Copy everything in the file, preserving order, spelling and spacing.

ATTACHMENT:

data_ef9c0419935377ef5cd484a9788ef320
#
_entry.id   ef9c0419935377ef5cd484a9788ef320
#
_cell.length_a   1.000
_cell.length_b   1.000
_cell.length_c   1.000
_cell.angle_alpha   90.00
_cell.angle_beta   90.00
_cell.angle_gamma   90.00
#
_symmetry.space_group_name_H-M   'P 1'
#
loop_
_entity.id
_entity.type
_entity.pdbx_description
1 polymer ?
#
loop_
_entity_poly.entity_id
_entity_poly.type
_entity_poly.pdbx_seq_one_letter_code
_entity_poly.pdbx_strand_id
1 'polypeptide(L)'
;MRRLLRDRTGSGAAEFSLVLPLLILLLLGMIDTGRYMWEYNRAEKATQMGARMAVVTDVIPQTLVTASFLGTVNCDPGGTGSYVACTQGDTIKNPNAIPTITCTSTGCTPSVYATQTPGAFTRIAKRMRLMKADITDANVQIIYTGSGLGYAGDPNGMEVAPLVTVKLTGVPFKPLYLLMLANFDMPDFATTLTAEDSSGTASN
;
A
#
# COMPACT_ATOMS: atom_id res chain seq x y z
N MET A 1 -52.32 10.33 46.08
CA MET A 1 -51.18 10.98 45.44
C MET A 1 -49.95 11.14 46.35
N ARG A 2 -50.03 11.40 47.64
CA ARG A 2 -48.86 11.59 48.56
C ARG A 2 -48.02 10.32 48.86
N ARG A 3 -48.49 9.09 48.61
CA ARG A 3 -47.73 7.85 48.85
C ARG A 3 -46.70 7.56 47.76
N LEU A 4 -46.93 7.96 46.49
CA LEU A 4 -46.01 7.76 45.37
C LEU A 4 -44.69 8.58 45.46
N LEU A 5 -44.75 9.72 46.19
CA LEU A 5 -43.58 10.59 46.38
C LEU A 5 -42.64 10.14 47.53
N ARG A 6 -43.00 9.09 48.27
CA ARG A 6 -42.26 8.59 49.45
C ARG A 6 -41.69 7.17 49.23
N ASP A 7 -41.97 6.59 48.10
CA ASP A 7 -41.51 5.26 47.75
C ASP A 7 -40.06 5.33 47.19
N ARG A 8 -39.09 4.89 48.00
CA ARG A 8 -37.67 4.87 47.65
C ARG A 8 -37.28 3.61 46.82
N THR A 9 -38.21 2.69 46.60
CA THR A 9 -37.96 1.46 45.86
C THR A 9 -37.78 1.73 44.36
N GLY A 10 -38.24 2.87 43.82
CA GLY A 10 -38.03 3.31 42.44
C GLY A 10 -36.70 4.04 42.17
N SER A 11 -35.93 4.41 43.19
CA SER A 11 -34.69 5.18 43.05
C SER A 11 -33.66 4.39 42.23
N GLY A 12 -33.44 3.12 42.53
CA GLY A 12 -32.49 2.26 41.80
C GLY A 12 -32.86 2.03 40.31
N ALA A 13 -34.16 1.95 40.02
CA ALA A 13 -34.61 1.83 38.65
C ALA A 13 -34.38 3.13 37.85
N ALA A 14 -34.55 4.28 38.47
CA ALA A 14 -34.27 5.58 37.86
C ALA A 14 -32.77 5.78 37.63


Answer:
data_ef9c0419935377ef5cd484a9788ef320
#
_entry.id   ef9c0419935377ef5cd484a9788ef320
#
_cell.length_a   1.000
_cell.length_b   1.000
_cell.length_c   1.000
_cell.angle_alpha   90.00
_cell.angle_beta   90.00
_cell.angle_gamma   90.00
#
_symmetry.space_group_name_H-M   'P 1'
#
loop_
_entity.id
_entity.type
_entity.pdbx_description
1 polymer ?
#
loop_
_entity_poly.entity_id
_entity_poly.type
_entity_poly.pdbx_seq_one_letter_code
_entity_poly.pdbx_strand_id
1 'polypeptide(L)'
;MRRLLRDRTGSGAAEFSLVLPLLILLLLGMIDTGRYMWEYNRAEKATQMGARMAVVTDVIPQTLVTASFLGTVNCDPGGTGSYVACTQGDTIKNPNAIPTITCTSTGCTPSVYATQTPGAFTRIAKRMRLMKADITDANVQIIYTGSGLGYAGDPNGMEVAPLVTVKLTGVPFKPLYLLMLANFDMPDFATTLTAEDSSGTASN
;
A
#
# COMPACT_ATOMS: atom_id res chain seq x y z
N MET A 1 -52.32 10.33 46.08
CA MET A 1 -51.18 10.98 45.44
C MET A 1 -49.95 11.14 46.35
N ARG A 2 -50.03 11.40 47.64
CA ARG A 2 -48.86 11.59 48.56
C ARG A 2 -48.02 10.32 48.86
N ARG A 3 -48.49 9.09 48.61
CA ARG A 3 -47.73 7.85 48.85
C ARG A 3 -46.70 7.56 47.76
N LEU A 4 -46.93 7.96 46.49
CA LEU A 4 -46.01 7.76 45.37
C LEU A 4 -44.69 8.58 45.46
N LEU A 5 -44.75 9.72 46.19
CA LEU A 5 -43.58 10.59 46.38
C LEU A 5 -42.64 10.14 47.53
N ARG A 6 -43.00 9.09 48.27
CA ARG A 6 -42.26 8.59 49.45
C ARG A 6 -41.69 7.17 49.23
N ASP A 7 -41.97 6.59 48.10
CA ASP A 7 -41.51 5.26 47.75
C ASP A 7 -40.06 5.33 47.19
N ARG A 8 -39.09 4.89 48.00
CA ARG A 8 -37.67 4.87 47.65
C ARG A 8 -37.28 3.61 46.82
N THR A 9 -38.21 2.69 46.60
CA THR A 9 -37.96 1.46 45.86
C THR A 9 -37.78 1.73 44.36
N GLY A 10 -38.24 2.87 43.82
CA GLY A 10 -38.03 3.31 42.44
C GLY A 10 -36.70 4.04 42.17
N SER A 11 -35.93 4.41 43.19
CA SER A 11 -34.69 5.18 43.05
C SER A 11 -33.66 4.39 42.23
N GLY A 12 -33.44 3.12 42.53
CA GLY A 12 -32.49 2.26 41.80
C GLY A 12 -32.86 2.03 40.31
N ALA A 13 -34.16 1.95 40.02
CA ALA A 13 -34.61 1.83 38.65
C ALA A 13 -34.38 3.13 37.85
N ALA A 14 -34.55 4.28 38.47
CA ALA A 14 -34.27 5.58 37.86
C ALA A 14 -32.77 5.78 37.63